3. I made some shock corded lightweight poles in place of using hiking poles. Not a big fan of hiking poles

  4. CAPT Gary Andres USN ret

    Phillip….you missed your calling, as I have yet to read some advice from you, where you did not “hit it, out of the park”! I am a failed thru hiker, I think I’ve told you this before, but an “AT Thru-hike” was a pipe dream of mine, after dual careers in the military and federal wildlife Law Enforcement. I just found that the AT was a “2200 mile long Petri dish – Frat Party”. Not for me, I guess. But your advice, your website, convinced me that Section Hiking is just as good. (No admonition on successful Thru Hikers!).

    • Thanks Gary. I just think hiking is good, regardless of where you do it. But section hiking a long trail gives you a lot more flexibility in many ways, schedule-wise, socially, and financially.

      • Agree on the merits of section hiking as a means of gaining flexibility, especially as a way of avoiding the AT Petri dish/party scene. I’m tending not to enjoy most of the standard hostels as I’ve gotten older.

        • Also agree. I have a LOT to say on this but didn’t want to hijack. I’m mostly a circuit hiker, more in common with a section hiker but I often just use the AT as a connector between areas and “side trails”.

    • Although I’ve wanted to thru-hike the AT since I was a child, my life would never allow that kind of time off, so I’ve been section hiking the AT with some friends. For me, section hiking is the way to go because I get to experiment with various gear combinations for a few days at a time and I’m not ‘locked in’ to something for a long time that doesn’t work well for me. I’ve learned a bunch through my own experience, from my hiking partners, and from other hikers on the trail. I’m much better prepared for a thru-hike now than I was when I started section hiking but I’ll keep on with the section hikes.

  5. I have use SMD Skyscape, TT Notch, and DD Xmid1P. One other advantage I would suggest for trekking pole tents is that in the event of a pole failure, it is pretty easy to fabricate a substitute (aka a stick) assuming your are hiking in an area with trees.

    • Less weight, less volume, isn’t the pursuit or holy grail for efficient hiking. I have been able to set my trekking pole(s) shelters just about anywhere as well as many places where free standing tents didn’t stand a chance. Thanks for another great article.
      I enjoy your newsletters and always I consult your site when looking for references on gears

    • My brother and I did a four day, three night hike in January and I left my poles back in our RV. After much grumbling, I found a couple century plant stalks which became my hiking poles. I even strung wrist straps for them with cord I had in my supply kit. I still have those poles… but really prefer my PacerPoles.

    • Which of those would you prefer to have above tree line for several days with heavy winds likely?

      I have the Trekker (original). Stood up to some big gusts but has no additional guy outs. Looking at TT Notch, Dipole, Stratospire, DD X-mid 1 and non-trekking pole Slingfin Portal 1.

  6. I do not own a trekking pole tent (yet!), so maybe I am missing something, but it seems to me that the makers of 2 person trekking pole tents could increase the livability aspects of their products by increasing the number of trekking poles required for setup. After all, in a 2 person hiking party there are 4 potential poles.

    • Generally this can be done to some extent because many trekking pole tents have pull out point in their end panels to create extra head room. It is much more effective to pull these out over the top of a trekking pole (or other found support) than it is to pull these out directly to the ground because you effectively pull out rather than down. The same trick can be used on guy lines when securing a poled tent in heavy weather. Poles guyed this way are much less likely to collapse.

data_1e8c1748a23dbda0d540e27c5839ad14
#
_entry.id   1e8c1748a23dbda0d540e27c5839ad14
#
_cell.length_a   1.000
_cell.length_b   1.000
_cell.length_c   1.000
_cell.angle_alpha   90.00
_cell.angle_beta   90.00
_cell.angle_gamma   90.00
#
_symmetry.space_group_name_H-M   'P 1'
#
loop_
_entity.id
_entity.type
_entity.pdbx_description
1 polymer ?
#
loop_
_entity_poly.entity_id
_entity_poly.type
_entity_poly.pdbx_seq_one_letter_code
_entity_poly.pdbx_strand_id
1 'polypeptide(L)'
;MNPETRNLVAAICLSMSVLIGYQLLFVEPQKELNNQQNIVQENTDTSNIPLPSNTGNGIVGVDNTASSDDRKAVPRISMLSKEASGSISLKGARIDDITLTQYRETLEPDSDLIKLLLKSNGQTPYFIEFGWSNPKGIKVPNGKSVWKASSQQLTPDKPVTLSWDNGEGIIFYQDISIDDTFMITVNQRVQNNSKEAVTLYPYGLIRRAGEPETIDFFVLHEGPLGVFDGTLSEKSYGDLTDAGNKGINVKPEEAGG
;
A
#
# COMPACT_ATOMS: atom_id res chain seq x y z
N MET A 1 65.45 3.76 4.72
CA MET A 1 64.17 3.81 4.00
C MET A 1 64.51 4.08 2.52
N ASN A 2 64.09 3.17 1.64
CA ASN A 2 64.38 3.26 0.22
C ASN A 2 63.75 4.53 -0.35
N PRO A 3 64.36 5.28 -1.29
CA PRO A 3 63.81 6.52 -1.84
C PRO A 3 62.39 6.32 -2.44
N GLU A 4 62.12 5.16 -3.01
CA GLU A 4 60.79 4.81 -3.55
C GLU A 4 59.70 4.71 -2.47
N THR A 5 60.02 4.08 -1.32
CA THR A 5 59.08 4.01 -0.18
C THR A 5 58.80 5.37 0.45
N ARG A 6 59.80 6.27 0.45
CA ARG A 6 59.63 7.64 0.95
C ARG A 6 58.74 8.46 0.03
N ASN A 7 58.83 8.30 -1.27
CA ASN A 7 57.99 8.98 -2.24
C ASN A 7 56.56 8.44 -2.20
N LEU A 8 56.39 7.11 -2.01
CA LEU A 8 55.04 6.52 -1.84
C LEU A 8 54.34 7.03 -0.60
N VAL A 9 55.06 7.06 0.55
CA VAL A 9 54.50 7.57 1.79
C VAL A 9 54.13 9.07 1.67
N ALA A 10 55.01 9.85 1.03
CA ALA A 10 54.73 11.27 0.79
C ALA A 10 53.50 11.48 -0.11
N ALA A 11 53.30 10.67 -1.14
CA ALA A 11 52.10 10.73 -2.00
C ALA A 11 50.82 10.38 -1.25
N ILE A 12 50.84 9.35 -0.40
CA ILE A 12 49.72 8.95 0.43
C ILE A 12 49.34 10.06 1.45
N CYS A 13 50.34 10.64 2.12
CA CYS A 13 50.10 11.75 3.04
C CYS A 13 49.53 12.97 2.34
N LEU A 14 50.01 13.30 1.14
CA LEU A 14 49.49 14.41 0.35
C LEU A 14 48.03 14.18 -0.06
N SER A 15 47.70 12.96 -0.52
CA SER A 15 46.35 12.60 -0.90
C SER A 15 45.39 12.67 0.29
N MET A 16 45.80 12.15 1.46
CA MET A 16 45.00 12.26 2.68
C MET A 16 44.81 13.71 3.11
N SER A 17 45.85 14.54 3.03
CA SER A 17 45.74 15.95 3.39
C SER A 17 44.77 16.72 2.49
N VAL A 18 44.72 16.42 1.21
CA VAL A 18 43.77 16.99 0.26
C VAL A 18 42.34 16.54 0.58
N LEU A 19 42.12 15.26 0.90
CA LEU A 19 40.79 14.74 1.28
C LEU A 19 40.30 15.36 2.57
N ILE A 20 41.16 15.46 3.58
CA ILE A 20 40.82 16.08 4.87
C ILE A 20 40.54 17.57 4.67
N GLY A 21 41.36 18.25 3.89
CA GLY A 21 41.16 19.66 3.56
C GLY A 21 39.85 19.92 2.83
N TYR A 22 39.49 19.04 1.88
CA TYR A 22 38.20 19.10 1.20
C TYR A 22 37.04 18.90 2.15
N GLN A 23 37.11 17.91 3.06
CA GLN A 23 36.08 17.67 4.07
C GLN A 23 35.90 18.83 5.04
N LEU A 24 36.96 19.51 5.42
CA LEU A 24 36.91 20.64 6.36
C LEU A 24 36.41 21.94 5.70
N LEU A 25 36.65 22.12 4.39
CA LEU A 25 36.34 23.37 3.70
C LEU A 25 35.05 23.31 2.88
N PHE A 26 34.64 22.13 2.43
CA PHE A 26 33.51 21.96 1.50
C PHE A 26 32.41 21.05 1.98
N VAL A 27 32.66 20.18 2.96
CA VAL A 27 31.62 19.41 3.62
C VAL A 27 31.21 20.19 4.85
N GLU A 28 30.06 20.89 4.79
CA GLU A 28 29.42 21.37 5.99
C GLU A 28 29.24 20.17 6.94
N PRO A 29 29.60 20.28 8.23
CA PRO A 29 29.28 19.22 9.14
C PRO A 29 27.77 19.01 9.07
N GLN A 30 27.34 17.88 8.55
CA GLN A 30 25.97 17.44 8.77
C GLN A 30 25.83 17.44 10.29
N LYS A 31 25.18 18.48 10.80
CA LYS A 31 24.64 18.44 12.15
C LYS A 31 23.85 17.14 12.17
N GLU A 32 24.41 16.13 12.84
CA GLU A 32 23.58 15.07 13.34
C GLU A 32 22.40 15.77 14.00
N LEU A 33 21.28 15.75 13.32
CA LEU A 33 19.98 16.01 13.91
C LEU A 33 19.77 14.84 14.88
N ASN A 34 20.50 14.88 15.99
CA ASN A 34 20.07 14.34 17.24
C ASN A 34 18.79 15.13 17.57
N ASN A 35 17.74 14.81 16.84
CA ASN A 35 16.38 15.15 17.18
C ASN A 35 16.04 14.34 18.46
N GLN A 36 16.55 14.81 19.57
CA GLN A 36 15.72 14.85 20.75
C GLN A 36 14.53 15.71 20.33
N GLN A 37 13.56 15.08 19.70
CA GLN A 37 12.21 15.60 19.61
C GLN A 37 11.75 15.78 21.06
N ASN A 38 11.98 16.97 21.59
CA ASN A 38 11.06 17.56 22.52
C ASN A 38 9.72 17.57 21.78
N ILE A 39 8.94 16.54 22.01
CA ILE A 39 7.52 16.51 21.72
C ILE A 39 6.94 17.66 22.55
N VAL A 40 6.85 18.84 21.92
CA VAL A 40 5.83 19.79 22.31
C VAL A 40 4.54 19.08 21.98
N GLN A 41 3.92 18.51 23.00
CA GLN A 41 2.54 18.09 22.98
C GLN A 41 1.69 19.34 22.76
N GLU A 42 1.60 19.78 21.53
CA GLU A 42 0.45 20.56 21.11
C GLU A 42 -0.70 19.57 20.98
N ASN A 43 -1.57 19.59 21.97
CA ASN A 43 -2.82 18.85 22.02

7. What trekking pole tents are good options for cold weather use? Is condensation better in a single wall or single wall or double? Thinking about getting one for a winter alternative to my hammock set up but I’ve never used one.

    • Unless you go for a pyramid or shaped tarp with an inner tent, there really aren’t any trekking pole tents for winter. Condensation is always worse in a single wall tent. Since you don’t really need an inner tent to keep the bugs out, you can really just use a tarp, dig a trench under it, and put down a sheet of plastic to keep your stuff dry

  8. I like my Zpacks Duplex, as I can bring everything inside with me (well, except hung food of course), but I wish there was a 1 1/2 person size. I’d rather it was a bit narrower for tight spaces, or tent platforms. But I like the 2 pole ‘ridgeline, which gives more headroom that single wall tents. But, as Philip said “You always have to compromise somewhere!”

  9. I have the TT Notch Li and like it a lot for 3 season camping. The only problem with trekking poles to support your tent is you have none to use for a day hike!
    Well, that and my Notch Li really requires you to put out the guy lines if you want the best, most sag proof pitch.

  10. I have the ZPacks Duplex. I also carry the “Free Standing Flex Kit”
    If you’re not familiar with this, you can turn the Duplex into a “free standing” tent.
    I’ve carried the Flex Kit with me on the CDT and the AT.
    It’s totally worth the added weight.
    If it’s a calm clear night I will just use the Flex Kit. I don’t even stake it down.
    If it might rain pull out the alcoves.
    If it’s super windy, I place the Flex Kit AND my trekking poles and stake is down with 8 stakes. Then the Duplex is almost BULLET PROOF in the wind.
    OPTIONS, options. I can pitch the Duplex in a parking lot if I need to.

  11. In the past I’ve used inexpensive Eureka tents. As I’m 66 years old and not getting any younger I purchased but not yet received a Gossamer Gear two UL tent. Many great reviews. Bought the 2 over the one for the extra space. Your review says the one is spacious. Now I’m wondering if the 1 would be the better choice. Your thoughts?